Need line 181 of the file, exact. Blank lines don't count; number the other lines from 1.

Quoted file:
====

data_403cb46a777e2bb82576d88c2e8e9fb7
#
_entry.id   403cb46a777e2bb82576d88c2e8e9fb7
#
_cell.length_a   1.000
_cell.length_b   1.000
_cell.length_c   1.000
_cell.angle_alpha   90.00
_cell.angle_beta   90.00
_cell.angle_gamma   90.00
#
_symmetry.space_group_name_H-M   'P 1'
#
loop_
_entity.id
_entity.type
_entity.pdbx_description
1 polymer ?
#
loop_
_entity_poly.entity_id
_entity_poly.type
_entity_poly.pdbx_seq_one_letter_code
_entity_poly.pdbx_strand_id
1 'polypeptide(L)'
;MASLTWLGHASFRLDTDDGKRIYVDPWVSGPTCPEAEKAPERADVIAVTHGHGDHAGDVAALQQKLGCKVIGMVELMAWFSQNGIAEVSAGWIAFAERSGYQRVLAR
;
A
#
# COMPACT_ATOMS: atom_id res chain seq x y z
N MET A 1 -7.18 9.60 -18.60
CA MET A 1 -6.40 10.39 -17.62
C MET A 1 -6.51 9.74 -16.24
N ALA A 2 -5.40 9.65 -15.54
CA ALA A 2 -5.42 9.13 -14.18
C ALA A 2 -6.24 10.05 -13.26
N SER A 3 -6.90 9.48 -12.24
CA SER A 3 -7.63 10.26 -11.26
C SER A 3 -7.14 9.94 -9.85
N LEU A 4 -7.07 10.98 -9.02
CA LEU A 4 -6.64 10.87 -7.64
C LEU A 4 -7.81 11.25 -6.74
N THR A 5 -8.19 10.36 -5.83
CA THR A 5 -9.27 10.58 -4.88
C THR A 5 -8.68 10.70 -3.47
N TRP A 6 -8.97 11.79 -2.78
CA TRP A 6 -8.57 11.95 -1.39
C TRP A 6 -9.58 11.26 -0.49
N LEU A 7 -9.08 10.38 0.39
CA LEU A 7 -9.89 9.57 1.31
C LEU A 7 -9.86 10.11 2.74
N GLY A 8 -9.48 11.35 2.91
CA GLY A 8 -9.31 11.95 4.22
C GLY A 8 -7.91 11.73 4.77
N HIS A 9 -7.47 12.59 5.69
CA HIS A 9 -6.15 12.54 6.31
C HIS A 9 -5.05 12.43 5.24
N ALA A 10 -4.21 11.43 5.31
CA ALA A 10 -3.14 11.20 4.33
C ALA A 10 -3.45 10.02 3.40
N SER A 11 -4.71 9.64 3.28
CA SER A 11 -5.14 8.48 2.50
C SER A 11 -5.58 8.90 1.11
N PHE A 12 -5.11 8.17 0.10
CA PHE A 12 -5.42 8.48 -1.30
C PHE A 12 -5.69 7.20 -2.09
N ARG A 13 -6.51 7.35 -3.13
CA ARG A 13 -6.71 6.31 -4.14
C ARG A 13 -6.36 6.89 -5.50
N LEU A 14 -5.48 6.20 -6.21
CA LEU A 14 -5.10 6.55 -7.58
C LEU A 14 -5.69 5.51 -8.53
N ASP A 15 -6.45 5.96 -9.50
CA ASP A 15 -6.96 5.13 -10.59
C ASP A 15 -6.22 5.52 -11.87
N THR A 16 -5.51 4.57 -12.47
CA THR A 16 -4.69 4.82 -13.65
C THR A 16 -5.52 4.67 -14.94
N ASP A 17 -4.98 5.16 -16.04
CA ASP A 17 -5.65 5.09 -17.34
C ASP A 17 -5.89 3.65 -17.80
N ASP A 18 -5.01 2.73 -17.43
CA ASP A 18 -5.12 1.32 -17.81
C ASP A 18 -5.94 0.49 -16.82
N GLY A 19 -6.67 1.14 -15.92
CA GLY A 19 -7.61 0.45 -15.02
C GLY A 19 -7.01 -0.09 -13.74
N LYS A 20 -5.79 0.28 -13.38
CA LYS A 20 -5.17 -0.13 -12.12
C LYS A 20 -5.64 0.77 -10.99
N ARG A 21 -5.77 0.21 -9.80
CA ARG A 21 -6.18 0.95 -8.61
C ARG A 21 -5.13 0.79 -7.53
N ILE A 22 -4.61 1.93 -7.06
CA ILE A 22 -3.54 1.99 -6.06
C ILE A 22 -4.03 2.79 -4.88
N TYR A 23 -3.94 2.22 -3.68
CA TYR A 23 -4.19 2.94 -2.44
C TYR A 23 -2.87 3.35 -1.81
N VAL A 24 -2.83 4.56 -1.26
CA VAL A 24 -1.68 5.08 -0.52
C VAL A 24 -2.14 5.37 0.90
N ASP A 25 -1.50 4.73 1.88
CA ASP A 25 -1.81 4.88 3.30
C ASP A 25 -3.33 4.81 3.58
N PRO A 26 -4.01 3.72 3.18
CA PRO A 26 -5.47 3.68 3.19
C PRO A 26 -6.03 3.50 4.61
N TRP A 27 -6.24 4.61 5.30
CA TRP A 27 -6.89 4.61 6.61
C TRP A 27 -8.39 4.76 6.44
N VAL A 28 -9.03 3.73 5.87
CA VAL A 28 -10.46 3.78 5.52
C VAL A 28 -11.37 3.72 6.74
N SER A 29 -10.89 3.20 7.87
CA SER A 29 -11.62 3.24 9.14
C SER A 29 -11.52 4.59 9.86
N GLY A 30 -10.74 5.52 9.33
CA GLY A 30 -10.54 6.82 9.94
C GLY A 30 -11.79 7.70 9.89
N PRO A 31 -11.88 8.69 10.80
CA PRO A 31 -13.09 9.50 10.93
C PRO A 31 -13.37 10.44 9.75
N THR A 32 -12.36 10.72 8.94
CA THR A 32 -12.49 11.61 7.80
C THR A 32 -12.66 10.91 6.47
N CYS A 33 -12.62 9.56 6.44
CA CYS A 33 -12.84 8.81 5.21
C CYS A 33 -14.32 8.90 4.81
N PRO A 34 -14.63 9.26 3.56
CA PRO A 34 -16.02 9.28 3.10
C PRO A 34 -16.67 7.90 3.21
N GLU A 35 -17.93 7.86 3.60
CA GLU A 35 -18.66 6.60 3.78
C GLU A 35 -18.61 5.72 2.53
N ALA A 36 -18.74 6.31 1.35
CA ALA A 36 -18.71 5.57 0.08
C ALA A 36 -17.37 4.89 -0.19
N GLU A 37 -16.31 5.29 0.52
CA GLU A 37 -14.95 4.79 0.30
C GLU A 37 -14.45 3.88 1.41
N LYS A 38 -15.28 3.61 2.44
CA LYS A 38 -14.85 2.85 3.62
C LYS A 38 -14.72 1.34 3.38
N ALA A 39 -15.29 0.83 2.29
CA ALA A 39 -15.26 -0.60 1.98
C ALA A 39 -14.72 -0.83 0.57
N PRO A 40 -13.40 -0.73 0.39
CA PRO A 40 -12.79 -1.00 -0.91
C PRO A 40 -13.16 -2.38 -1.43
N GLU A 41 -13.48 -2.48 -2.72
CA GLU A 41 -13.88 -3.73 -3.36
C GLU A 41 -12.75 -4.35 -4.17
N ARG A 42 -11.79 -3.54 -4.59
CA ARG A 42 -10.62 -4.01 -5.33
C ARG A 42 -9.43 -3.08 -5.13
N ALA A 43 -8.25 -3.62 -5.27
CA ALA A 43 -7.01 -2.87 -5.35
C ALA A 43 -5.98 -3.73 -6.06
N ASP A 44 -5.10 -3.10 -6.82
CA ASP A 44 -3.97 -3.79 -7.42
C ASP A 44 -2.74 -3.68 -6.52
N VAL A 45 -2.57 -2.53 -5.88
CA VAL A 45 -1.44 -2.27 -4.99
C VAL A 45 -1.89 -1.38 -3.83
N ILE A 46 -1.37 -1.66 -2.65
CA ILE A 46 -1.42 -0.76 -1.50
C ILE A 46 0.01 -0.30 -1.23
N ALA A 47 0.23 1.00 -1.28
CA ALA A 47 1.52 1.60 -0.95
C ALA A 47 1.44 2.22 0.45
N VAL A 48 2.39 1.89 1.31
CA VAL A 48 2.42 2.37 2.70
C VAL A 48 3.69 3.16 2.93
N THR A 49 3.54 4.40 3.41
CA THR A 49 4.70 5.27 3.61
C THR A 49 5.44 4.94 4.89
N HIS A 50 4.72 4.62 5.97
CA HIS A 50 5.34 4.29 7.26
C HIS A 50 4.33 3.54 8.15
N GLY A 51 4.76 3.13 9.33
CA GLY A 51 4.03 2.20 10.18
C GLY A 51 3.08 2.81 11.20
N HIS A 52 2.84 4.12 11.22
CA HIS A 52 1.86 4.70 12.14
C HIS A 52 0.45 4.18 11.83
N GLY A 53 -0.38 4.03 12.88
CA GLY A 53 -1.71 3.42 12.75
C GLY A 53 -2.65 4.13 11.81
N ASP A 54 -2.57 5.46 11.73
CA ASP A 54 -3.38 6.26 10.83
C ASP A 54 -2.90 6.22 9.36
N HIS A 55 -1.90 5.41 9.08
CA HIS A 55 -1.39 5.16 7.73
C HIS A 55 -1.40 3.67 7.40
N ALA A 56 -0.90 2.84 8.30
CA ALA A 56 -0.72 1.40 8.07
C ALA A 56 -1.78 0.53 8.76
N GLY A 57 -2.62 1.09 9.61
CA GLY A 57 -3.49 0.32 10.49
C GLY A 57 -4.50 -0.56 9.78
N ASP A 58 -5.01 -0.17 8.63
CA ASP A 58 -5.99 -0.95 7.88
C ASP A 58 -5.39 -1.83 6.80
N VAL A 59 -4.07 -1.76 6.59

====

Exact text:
N GLY A 51 4.76 3.13 9.33